Embracing UDL

I was probably the worst student in the classroom. Actually, second worst. The worst student was my principal. We were in the back of the classroom with our heads down on the table, laptops open doing email, talking about anything and everything but the topic at hand. And the poor teacher having to deal with two naughty kids was my dear colleague.

While co-teaching a class to pre-service educators, my colleague Jill, principal Penny, and I all brought strengths to this class, weaving together our passions with the required content. To that end, Jill was beyond passionate about UDL. Penny and I, who had not been trained on UDL nor bit by the UDL bug, “let” Jill teach this UDL thing to our pre-service teachers while we worked on other, more pressing things, during our 3-hour class.

Sometimes, like our students, we are not ready to hear or embrace something new. For me, UDL was just that thing. Overwhelmed with a class full of big personalities, students with major trauma, and children with undiagnosed learning and behavioral disabilities, my mind and educational heart was not ready to tackle UDL. My entire focus was on creating a physically and emotionally safe environment… all… year… long!

Fortunately, Jill’s passion was overwhelmingly strong. She invited me multiple times to learn about UDL, engage in UDL, understand the power of UDL, become a UDL practitioner and advocate. What finally brought me to the table was a clear mind and heart ready to embrace UDL– in the educational world, that time is also known as summer break! Having an insanely difficult year behind me, I knew I needed to renew my heart and passion for education, and there it was– UDL!

As a classroom teacher, as someone who conducts staff professional development, as someone who works with pre-service educators, I continually need to remind myself that not everyone is ready to embrace something new. When our minds and hearts are ready, just the right thing will be there for you. Just waiting. Maybe you’ll have a Jill in your life whose infectious passion will overwhelm you. I hope everyone is that lucky.

∑ every interaction

Me with StudentEvery interaction with a student is an opportunity.  Every interaction adds up to a deeper relationship with a student, creating a lasting bond.

The importance of each interaction became transparently clear to me today when a student quoted something I had said to her over two years ago.

“Remember that day I felt really stupid and you said, ‘We all have ways our brain lights a fire. Let’s find your spark.’  Whenever I struggle, I try to find my spark. I found it today.”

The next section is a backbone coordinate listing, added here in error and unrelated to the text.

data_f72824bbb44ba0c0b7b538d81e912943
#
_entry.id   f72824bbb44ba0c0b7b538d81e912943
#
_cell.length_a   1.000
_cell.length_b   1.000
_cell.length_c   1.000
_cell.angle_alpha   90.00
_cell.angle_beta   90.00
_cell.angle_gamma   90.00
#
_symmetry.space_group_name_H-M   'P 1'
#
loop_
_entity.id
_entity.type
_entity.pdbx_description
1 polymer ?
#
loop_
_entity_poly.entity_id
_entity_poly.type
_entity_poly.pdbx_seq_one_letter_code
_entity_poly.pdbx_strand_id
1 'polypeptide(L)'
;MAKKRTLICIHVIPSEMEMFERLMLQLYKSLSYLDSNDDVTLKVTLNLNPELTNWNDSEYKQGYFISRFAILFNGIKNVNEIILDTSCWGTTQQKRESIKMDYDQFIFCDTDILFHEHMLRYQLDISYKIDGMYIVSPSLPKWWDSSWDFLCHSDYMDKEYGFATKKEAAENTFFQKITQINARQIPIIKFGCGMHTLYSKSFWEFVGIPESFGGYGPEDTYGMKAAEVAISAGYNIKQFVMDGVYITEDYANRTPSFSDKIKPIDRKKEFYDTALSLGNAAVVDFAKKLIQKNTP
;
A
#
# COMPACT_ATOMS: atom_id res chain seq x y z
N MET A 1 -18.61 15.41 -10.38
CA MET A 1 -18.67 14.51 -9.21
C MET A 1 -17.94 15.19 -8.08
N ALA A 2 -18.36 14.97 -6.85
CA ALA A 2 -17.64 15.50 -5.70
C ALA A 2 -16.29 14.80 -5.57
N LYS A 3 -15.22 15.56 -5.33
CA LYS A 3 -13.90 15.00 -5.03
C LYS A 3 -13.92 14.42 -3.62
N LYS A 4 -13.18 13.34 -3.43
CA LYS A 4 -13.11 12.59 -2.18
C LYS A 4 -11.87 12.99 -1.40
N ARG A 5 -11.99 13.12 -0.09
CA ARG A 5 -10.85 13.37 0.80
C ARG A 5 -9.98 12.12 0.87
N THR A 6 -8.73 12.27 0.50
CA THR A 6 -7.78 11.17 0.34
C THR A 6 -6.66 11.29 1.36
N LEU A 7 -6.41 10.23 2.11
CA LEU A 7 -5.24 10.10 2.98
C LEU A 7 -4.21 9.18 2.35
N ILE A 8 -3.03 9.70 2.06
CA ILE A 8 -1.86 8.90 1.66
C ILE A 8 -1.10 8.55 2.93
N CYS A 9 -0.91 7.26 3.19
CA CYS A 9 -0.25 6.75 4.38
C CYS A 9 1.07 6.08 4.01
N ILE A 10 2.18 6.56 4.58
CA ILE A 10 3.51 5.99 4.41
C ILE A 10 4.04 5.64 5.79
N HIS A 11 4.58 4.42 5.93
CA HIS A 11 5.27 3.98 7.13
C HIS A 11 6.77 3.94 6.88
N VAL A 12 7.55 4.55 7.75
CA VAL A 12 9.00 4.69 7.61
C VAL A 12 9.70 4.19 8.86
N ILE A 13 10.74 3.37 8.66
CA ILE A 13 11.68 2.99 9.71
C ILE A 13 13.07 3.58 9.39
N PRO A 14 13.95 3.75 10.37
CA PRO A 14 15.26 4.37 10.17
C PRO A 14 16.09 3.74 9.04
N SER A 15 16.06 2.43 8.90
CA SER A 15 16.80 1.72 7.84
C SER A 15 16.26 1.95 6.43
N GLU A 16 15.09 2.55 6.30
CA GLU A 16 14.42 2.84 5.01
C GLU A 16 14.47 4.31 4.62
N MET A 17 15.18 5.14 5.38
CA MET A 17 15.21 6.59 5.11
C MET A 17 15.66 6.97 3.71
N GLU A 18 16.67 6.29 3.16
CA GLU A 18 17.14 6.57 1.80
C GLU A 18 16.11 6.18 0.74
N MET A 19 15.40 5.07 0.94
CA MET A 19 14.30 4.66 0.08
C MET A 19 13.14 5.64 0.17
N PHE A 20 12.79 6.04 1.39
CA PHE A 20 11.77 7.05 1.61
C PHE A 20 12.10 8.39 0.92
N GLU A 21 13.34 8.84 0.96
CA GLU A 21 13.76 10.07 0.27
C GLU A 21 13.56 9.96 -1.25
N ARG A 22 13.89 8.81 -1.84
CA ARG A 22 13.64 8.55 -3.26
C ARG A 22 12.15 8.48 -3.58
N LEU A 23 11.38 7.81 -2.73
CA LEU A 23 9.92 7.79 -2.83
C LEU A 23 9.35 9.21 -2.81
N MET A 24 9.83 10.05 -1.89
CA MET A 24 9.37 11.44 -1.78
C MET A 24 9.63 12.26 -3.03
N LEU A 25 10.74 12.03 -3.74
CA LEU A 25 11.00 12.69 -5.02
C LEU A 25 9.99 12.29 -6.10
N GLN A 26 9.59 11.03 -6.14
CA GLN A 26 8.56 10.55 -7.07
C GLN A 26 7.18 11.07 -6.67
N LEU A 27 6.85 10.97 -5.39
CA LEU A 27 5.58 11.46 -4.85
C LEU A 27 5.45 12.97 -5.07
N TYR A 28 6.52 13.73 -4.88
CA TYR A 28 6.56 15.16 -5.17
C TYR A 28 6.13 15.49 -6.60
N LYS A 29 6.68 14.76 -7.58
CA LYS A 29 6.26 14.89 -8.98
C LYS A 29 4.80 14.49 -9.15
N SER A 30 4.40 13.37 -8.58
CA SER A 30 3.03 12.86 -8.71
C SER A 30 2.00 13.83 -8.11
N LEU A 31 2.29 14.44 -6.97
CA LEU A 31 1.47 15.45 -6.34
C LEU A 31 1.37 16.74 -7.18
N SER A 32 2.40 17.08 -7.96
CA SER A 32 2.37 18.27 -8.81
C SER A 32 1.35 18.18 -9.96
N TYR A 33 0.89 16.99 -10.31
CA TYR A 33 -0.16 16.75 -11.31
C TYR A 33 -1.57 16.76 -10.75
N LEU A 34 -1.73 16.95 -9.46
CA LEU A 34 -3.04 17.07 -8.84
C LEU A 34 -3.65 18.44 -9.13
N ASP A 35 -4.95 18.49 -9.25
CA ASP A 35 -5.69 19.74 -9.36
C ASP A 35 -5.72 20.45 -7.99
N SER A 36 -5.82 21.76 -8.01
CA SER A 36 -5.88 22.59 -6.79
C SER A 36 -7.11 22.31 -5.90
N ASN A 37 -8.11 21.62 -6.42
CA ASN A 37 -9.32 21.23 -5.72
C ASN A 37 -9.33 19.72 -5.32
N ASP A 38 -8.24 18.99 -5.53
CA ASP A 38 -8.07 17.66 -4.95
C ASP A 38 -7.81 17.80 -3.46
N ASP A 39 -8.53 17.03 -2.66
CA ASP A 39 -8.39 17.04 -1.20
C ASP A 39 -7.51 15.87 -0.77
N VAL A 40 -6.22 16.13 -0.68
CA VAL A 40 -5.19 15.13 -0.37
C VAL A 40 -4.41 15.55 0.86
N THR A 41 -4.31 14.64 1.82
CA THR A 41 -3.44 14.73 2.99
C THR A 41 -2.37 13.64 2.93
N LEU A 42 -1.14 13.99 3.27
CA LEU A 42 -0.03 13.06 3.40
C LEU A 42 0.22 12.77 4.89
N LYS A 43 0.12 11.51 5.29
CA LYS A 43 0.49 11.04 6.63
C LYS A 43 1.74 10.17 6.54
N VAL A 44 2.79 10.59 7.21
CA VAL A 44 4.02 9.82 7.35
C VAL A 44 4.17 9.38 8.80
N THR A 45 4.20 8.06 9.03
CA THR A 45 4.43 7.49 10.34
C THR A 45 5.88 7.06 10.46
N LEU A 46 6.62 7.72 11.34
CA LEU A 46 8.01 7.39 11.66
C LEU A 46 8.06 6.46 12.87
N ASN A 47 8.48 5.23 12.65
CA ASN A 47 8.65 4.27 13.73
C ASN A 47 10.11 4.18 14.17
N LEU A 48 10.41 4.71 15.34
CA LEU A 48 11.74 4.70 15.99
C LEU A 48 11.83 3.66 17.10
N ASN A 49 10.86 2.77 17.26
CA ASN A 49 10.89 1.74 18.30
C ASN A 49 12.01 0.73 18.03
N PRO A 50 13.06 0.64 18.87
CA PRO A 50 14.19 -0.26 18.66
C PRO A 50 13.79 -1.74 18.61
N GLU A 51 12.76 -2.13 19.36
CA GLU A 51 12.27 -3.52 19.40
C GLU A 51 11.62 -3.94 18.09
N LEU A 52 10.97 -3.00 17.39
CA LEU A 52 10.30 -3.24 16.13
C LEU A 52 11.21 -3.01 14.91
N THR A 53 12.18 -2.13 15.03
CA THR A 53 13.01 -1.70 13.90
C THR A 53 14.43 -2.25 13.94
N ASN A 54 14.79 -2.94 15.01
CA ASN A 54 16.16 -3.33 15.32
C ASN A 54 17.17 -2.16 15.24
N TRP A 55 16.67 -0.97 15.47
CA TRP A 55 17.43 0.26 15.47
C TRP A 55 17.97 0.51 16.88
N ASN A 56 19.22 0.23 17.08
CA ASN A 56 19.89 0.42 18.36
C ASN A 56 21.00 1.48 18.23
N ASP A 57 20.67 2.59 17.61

Now, I doubt that I said something so eloquently, but apparently I said something that stayed with this student.

I consider myself lucky that I teach 6th – 8th graders, continuing to see students for three years.  I see the growth in my students and form relationships that grow deeper and more mature over the years.

We may never know what words will stick with our students, but we can keep the idea that our words are precious in our hearts.  Every interaction is an opportunity.  An opportunity to find a spark, to spark a match, to light a fire.


growth > grade

Thirteen faces looked at me.  Some incredulous. Some confused. Some angry.  I had just told my pre-service educators, students on the precipice of student teaching, that the project they turned in needed to be redone using the feedback they received.  These college students were to redo their first major project for my class.  One girl raised her hand and asked, “Was this your plan all along, or were our projects that terrible?”  A second student tentatively asked, “How does this effect our grade?”

Contrast this scene with earlier in the day.  I’m working with 6th graders, students half the age of my college students.  One boy, Willem, had just turned in a podcast. After listening to about 30 seconds, I noted about two positives– excellent images and strong use of academic vocabulary– along with three issues– sound quality, lack of a script, and lots of filler words.  After writing down these strengths and areas for growth, Willem looked at me and said, “Oh, okay! So I’ll do it again and bring it back.”  Therewas no frustration. No confusion. Nogrowth over grade anger. Just a sense of true learning for growth.

In creating a culture of learning, iteration must be a key component of learning.  Iteration leads to growth.  Iteration negates the idea of “one and done” learning.  Iteration provides an equitable option for all students to keep proving their mastery of the content.

When growth is the goal, the culture of the classroom looks and feels much differently than when the grade is the sole focus.  How do we lead with a focus on growth more than the grade?

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